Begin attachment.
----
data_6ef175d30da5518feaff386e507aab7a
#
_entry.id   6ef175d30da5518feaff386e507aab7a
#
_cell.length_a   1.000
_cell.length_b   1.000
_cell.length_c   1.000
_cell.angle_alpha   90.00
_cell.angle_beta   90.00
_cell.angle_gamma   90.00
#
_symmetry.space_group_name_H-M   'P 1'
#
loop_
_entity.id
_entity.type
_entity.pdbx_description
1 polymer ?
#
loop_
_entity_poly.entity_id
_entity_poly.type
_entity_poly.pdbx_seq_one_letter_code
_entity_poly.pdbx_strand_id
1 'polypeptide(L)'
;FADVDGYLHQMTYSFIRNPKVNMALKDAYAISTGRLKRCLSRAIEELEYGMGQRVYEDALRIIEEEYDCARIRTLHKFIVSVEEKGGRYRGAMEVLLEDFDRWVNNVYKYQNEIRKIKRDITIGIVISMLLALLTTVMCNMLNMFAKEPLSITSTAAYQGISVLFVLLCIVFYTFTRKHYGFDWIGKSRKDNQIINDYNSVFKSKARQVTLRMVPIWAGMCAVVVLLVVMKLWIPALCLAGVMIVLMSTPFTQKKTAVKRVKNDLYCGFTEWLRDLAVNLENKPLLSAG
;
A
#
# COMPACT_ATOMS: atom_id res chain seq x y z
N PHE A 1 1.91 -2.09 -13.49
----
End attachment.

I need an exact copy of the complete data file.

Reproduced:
data_6ef175d30da5518feaff386e507aab7a
#
_entry.id   6ef175d30da5518feaff386e507aab7a
#
_cell.length_a   1.000
_cell.length_b   1.000
_cell.length_c   1.000
_cell.angle_alpha   90.00
_cell.angle_beta   90.00
_cell.angle_gamma   90.00
#
_symmetry.space_group_name_H-M   'P 1'
#
loop_
_entity.id
_entity.type
_entity.pdbx_description
1 polymer ?
#
loop_
_entity_poly.entity_id
_entity_poly.type
_entity_poly.pdbx_seq_one_letter_code
_entity_poly.pdbx_strand_id
1 'polypeptide(L)'
;FADVDGYLHQMTYSFIRNPKVNMALKDAYAISTGRLKRCLSRAIEELEYGMGQRVYEDALRIIEEEYDCARIRTLHKFIVSVEEKGGRYRGAMEVLLEDFDRWVNNVYKYQNEIRKIKRDITIGIVISMLLALLTTVMCNMLNMFAKEPLSITSTAAYQGISVLFVLLCIVFYTFTRKHYGFDWIGKSRKDNQIINDYNSVFKSKARQVTLRMVPIWAGMCAVVVLLVVMKLWIPALCLAGVMIVLMSTPFTQKKTAVKRVKNDLYCGFTEWLRDLAVNLENKPLLSAG
;
A
#
# COMPACT_ATOMS: atom_id res chain seq x y z
N PHE A 1 1.91 -2.09 -13.49